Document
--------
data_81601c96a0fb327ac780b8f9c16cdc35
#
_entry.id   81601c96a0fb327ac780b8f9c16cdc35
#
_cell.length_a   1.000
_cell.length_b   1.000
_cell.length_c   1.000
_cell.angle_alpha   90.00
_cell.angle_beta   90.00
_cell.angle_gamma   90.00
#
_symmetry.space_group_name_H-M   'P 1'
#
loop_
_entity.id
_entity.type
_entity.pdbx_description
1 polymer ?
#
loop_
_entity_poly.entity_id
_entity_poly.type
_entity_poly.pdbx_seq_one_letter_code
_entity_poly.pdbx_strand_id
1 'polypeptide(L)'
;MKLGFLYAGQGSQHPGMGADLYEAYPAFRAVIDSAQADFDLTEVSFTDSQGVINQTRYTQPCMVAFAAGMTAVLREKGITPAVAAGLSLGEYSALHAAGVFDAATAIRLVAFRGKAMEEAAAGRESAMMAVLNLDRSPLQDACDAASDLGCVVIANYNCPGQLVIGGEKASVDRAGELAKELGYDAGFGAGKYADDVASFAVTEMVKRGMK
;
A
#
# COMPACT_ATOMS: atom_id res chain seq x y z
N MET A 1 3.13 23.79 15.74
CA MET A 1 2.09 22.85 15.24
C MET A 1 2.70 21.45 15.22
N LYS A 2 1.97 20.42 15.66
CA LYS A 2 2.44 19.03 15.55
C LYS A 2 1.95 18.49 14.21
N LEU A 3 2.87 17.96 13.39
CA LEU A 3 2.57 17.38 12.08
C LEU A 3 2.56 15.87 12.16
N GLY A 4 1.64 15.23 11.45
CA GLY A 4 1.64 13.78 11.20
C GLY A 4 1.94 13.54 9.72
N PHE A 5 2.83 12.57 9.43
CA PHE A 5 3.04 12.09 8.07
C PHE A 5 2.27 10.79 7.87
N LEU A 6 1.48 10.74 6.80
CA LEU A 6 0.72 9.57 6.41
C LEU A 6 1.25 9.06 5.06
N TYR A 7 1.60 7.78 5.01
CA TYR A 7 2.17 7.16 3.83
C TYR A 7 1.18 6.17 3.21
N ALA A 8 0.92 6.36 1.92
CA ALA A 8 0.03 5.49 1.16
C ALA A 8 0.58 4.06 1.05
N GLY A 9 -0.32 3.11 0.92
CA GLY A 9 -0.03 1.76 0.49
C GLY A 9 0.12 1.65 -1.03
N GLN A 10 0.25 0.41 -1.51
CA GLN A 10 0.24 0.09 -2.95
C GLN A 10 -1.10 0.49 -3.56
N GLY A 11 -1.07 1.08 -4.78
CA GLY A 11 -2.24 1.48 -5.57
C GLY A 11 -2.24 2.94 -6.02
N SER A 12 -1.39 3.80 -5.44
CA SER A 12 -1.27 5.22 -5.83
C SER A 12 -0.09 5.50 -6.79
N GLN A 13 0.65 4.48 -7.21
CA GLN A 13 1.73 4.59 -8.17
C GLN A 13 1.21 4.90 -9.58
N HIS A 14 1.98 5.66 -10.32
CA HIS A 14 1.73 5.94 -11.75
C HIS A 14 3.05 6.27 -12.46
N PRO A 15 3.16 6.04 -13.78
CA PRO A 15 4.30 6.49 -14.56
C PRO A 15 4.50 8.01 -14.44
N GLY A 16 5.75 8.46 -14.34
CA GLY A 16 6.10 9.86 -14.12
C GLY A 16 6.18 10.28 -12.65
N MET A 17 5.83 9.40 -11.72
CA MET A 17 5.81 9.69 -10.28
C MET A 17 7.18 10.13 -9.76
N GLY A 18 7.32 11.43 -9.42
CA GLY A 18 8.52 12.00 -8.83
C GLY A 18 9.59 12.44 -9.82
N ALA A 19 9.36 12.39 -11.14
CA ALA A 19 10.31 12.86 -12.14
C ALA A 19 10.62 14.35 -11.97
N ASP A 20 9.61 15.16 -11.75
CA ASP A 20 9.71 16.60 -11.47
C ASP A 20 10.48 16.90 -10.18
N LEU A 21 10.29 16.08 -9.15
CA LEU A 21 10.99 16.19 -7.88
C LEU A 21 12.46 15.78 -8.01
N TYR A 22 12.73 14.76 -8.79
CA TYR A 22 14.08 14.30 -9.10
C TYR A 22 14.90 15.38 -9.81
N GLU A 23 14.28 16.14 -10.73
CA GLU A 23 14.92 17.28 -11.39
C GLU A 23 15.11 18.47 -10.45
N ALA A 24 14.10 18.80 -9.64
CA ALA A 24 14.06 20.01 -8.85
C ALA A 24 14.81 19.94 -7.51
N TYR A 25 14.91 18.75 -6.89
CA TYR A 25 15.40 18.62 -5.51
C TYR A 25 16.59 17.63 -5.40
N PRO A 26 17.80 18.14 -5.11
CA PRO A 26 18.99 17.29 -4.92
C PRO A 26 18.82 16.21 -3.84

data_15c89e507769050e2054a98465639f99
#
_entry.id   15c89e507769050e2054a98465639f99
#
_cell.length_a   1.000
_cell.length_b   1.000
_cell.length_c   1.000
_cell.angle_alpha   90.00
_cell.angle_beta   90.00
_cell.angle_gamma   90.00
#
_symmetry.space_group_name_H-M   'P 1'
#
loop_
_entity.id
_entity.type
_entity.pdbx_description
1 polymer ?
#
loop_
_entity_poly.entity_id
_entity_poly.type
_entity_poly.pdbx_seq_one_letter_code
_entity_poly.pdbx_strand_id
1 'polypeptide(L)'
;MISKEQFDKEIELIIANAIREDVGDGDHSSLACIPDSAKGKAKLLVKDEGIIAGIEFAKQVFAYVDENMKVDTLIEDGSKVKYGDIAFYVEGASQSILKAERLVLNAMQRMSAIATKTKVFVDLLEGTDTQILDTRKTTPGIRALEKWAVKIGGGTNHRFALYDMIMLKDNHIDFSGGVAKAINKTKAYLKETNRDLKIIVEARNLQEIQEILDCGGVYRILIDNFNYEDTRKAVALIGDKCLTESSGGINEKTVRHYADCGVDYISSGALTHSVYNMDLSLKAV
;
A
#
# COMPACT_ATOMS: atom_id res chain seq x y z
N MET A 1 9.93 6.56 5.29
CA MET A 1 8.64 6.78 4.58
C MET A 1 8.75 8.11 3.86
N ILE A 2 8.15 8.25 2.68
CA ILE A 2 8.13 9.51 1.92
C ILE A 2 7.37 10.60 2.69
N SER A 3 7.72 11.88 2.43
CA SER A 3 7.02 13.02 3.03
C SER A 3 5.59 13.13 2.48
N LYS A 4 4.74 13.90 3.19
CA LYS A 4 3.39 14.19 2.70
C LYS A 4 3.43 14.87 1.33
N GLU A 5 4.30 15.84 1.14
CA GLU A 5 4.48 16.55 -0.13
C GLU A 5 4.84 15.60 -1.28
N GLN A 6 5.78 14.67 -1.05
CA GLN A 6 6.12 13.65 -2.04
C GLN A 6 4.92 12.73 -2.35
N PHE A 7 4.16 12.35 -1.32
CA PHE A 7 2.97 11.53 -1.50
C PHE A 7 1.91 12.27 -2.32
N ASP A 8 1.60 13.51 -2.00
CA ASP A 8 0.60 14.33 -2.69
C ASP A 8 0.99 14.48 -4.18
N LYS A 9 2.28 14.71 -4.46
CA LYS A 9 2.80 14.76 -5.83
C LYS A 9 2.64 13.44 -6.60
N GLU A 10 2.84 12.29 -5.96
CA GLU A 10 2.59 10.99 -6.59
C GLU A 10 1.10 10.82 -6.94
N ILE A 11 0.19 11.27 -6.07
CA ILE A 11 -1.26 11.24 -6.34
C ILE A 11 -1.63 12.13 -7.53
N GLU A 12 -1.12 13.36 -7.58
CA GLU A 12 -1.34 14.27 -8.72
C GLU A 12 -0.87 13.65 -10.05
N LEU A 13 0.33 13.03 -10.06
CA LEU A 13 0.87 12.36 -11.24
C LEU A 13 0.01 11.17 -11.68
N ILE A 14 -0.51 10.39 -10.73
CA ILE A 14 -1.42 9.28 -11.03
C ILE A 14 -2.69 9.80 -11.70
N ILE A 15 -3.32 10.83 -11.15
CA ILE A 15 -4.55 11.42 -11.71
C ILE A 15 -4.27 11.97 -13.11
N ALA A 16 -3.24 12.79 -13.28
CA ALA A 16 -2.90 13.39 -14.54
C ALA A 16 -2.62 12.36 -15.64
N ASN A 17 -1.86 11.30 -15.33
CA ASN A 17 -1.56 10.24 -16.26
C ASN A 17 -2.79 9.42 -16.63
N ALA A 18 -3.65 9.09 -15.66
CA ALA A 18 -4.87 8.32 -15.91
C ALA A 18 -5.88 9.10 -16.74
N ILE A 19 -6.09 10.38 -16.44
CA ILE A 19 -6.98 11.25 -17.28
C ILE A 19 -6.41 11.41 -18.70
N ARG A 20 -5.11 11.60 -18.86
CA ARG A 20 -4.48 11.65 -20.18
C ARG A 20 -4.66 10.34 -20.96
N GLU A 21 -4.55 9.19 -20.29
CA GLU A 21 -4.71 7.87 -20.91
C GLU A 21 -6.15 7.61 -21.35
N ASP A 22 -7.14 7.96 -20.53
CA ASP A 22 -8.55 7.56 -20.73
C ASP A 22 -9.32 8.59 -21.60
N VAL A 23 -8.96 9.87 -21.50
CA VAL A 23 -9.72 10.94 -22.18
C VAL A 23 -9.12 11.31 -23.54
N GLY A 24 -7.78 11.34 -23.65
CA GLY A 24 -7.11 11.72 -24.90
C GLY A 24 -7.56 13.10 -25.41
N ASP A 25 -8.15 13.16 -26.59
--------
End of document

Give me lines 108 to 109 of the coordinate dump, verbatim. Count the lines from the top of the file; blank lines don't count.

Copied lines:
C PRO A 26 18.82 16.21 -3.84

data_15c89e507769050e2054a98465639f99